SC allows French giant to mine in forest; asks Centre to set up a green regulator for projects
THE Supreme Court has allowed French construction giant Lafarge to resume limestone mining in an eco-sensitive area in Meghalaya. The ruling came on July 6 after a bench said it is “satisfied” with the revised clearance by the Union Ministry of Environment and Forests (MOEF). The court also issued several guidelines for the government, including creation of a national regulator for granting clearances to similar projects.
The US $225 million Lafarge Surma Cement project involves mining and transport of limestone from Shella-Nongtrai villages in East Khasi Hills to its plant in Bangladesh via a 17 km cross-border conveyor belt (see map). Mining has been going on since 2001 even before it received forest clearance.
The court was reacting to a plea by residents of Shella village near the 100 hectare limestone reserve. They had challenged the revised environmental and forest clearance to the project in April 2010. Shella Action Committee, representing the residents, said the site with tropical moist forest is ecologically sensitive and needs protection. The court upheld the decision of MoEF, which gave the clearance on the condition that the company would pay up to Rs 70 crore towards afforestation and Rs 36 crore towards development of the area among other penalties and measures.
This is not the first time the ministry granted a clearance to the project. Lafarge had got an environmental clearance way back in 2001. Then it did not seek forest clearance claiming that there is no forest within 25 km of the mine and that the area is rocky, unviable for vegetation. In June 2006, Khazan Singh, the then chief conservator of forests of Meghalaya, wrote a letter to MoEF saying there is dense forest in the mining area. MoEF suspended the clearance and halted the project in April 2007 (see ‘Meghalaya limestone quarries closed’, Down to Earth, August 1-15, 2007). Lafarge applied for forest clearance within a month and approached the court for expeditiously processing the application. Then the Central Empowerment Committee (CEC), a Supreme Court-appointed body to look into forest-related matters, said the company should have sought forest clearance before starting work. However, since this is a “fait accompli situation, there was no option but to recommend it for grant of permission for the use of forest land for mining lease”. The court allowed mining in November. But in February last year, it stayed mining work while hearing a petition by Shella residents. It asked MoEF to take a decision and chastised it for giving environmental clearance without inspection.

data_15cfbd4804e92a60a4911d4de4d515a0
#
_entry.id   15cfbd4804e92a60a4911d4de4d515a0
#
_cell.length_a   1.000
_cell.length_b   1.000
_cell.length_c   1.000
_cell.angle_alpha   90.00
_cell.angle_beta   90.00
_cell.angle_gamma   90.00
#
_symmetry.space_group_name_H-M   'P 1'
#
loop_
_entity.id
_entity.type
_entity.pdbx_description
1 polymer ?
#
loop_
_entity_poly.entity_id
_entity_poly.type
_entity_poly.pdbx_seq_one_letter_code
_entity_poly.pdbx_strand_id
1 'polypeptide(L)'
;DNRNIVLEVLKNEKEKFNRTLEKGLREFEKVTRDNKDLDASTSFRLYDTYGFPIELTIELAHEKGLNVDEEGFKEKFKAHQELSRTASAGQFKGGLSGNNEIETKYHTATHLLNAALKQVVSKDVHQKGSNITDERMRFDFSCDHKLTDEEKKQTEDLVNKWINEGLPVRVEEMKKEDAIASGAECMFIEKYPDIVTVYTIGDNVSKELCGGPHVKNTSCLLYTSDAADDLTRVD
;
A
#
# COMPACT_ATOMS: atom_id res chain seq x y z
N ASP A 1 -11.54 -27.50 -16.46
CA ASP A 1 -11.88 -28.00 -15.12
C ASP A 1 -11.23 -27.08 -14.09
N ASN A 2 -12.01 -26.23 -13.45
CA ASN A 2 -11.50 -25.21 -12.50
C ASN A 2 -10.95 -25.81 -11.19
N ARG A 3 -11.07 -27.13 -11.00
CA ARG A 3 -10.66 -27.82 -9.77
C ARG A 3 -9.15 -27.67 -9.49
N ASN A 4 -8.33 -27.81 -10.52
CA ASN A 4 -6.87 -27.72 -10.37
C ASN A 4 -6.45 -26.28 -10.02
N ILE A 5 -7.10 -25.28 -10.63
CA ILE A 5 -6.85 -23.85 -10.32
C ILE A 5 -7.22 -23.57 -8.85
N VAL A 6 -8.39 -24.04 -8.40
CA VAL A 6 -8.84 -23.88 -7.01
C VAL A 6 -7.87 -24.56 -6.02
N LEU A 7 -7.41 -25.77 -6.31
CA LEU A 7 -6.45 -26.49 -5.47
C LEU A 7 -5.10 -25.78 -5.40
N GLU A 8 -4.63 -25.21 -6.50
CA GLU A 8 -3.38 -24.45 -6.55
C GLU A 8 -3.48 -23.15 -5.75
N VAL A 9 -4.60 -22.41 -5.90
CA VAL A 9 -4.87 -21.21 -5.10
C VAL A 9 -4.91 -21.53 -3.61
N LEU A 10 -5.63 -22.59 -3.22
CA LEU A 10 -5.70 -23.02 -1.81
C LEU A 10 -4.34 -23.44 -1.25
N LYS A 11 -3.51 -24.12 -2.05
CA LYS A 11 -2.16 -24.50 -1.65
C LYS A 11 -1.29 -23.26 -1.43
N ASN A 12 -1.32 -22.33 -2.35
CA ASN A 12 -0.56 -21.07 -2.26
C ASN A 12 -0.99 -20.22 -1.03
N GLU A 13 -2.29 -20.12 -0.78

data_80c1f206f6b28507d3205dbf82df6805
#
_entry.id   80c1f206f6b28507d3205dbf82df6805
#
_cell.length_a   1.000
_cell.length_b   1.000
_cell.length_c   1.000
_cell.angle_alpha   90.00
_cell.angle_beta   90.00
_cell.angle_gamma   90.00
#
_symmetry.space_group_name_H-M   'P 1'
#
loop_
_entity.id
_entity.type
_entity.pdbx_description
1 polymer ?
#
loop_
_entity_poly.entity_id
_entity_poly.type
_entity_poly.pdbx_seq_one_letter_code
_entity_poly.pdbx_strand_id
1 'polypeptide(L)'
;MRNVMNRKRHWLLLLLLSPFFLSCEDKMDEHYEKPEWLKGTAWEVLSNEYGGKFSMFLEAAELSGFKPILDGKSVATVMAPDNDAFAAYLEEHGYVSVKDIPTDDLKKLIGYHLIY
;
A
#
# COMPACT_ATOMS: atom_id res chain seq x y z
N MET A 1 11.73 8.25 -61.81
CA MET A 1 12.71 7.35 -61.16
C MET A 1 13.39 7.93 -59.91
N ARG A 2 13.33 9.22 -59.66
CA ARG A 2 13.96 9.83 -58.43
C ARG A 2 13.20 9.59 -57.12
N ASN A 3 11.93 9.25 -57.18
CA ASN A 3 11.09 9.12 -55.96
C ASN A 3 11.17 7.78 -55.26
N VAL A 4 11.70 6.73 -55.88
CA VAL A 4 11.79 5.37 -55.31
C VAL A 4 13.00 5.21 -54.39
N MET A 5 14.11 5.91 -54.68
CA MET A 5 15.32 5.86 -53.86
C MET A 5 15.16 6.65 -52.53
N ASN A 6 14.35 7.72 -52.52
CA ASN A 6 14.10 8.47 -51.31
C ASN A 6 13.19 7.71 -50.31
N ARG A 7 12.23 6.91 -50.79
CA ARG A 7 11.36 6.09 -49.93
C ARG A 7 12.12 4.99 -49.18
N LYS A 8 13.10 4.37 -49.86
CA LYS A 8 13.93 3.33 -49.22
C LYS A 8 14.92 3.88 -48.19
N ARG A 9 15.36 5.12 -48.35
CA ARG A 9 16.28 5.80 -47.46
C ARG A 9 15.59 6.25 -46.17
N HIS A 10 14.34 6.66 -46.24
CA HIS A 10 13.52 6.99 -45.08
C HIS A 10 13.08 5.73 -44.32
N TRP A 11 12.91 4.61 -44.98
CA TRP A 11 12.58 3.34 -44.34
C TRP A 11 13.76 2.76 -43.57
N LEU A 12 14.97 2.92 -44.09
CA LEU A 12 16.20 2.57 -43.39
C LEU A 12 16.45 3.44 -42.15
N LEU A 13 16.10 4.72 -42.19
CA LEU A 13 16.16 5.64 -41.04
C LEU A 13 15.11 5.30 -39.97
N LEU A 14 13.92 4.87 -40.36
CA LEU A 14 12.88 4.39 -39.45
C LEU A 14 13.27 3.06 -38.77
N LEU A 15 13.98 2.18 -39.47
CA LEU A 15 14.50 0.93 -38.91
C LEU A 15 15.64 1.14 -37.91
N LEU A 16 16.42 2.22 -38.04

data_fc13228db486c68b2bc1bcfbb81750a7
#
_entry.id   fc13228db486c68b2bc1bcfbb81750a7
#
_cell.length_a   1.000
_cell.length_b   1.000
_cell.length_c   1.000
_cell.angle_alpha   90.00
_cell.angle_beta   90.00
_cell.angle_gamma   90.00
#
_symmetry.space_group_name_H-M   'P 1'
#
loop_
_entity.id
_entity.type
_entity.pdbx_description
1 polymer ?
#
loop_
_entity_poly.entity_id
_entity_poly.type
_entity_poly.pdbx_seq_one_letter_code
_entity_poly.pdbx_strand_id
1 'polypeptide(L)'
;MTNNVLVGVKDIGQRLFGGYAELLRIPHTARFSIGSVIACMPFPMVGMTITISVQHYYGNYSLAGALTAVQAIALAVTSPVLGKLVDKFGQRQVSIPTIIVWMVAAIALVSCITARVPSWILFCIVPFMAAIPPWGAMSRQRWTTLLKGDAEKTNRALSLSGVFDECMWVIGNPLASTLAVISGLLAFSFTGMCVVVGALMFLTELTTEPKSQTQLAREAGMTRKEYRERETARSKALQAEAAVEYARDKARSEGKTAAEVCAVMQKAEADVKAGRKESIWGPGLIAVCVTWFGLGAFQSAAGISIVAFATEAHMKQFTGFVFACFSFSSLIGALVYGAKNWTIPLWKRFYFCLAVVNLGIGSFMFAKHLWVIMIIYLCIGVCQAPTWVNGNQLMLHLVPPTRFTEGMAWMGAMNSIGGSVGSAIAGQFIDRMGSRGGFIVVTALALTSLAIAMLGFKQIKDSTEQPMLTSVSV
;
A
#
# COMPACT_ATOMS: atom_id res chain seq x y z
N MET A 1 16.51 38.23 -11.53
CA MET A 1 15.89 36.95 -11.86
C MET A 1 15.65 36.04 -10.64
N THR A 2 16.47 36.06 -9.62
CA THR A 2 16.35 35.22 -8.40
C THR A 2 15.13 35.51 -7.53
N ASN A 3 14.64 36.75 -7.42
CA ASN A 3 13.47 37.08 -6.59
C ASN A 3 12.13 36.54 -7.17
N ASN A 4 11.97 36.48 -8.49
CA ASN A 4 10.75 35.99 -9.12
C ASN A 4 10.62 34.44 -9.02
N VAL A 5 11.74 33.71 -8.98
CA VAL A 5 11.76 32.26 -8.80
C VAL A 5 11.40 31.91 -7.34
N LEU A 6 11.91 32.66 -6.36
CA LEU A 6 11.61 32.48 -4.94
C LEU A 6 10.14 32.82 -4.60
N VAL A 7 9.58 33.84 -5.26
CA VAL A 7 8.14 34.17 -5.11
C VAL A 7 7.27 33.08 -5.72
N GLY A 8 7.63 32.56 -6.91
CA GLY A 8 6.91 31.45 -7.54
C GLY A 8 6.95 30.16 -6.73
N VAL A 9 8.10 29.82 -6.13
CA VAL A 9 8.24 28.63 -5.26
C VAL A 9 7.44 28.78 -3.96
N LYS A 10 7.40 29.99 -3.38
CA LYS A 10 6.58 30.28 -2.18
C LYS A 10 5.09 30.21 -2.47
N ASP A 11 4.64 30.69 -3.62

Restructure green governance
The court’s latest order directs MoEF to restructure environment governance. The bench said environmental and forest clearances in all the future cases should be granted under the National Forest Policy of 1988 as it provides the roadmap for forest conservation and environmental protection. It asked MoEF to increase the number of its regional offices from six to 10, constitute regional empowered committees on the lines of CEC, and prepare a GIS database of national parks and wildlife corridors. It asked MoEF to appoint a national regulator to appraise projects, monitor their compliance and penalise violators. MoEF has to file a compliance report in six months.
Welcoming the court’s order, MoEF said it has initiated the process of appointing national regulator by issuing a draft note of establishing the National Environment Appraisal and Monitoring Authority (NEAMA) in November last year. Activists oppose the draft. “Instead of strengthening existing institutions and environmental governance, MoEF is trying to create another bureaucratic structure through NEAMA,” says Chandra Bhushan of Centre for Science and Environment, a Delhi non-profit.
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